Stereotype-Based Expectancies: Effects on Information Processing and Social Behavior

Authors

  • David L. Hamilton,

    Corresponding author
    1. University of California, Santa Barbara
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      DAVID L. HAMILTON is Professor of Psychology at the University of California, Santa Barbara. His research investigates the role of cognitive mechanisms in social perception, particularly stereotyping, impression formation, and attribution processes.

  • Steven J. Sherman,

    1. Indiana University
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      STEVEN J. SHERMAN is Professor of Psychology at Indiana University. His research investigates a variety of topics, including judgment and decision making, attitude formation and change, stereotyping, priming, social explanation, and adolescent substance use.

  • Catherine M. Ruvolo

    1. University of California, Santa Barbara
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      CATHERINE M. RUVOLO is a graduate student in social psychology at the University of California, Santa Barbara. A graduate of Dartmouth College, she is conducting research on self-fulfilling prophecies, cognitive biases in stereotyping, and determinants of feelings of interpersonal closeness.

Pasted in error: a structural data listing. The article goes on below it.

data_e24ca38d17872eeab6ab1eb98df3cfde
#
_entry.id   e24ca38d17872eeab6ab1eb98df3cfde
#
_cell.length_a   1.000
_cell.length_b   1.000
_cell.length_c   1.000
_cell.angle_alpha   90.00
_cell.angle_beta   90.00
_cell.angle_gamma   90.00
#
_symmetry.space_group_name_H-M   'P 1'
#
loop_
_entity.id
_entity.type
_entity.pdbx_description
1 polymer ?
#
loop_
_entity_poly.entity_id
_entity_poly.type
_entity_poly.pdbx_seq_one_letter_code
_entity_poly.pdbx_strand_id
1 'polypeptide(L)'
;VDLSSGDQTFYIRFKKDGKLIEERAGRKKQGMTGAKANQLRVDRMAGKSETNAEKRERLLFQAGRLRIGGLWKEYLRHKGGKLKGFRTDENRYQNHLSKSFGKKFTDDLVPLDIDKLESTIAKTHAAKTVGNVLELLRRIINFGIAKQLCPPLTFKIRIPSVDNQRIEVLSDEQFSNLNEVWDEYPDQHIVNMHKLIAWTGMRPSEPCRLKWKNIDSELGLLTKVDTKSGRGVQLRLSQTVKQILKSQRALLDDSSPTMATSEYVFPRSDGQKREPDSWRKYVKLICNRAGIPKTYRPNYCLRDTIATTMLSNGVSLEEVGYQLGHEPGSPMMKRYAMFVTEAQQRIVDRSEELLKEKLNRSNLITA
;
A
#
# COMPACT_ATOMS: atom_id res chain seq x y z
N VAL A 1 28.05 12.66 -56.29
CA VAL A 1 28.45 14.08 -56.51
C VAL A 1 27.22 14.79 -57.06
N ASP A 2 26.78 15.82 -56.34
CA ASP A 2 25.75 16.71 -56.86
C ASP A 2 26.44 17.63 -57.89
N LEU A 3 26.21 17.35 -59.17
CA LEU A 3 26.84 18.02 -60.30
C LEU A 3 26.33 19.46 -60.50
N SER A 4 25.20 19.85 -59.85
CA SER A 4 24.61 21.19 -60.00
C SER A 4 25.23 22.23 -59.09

Department of Psychology, University of California, Santa Barbara, CA 93106

Abstract

Expectancies about others are often based on stereotypes of the groups to which they belong. This article reviews the effects of stereotype-based expectancies on social perception and behavior. An information processing perspective is adopted in discussing the research evidence concerning the effects of stereotypes on (a) information processing and judgments, (b) information seeking and hypothesis testing, and (c) interpersonal behavior via self-fulfilling prophecies. Possible strategies for undermining these effects are also discussed.

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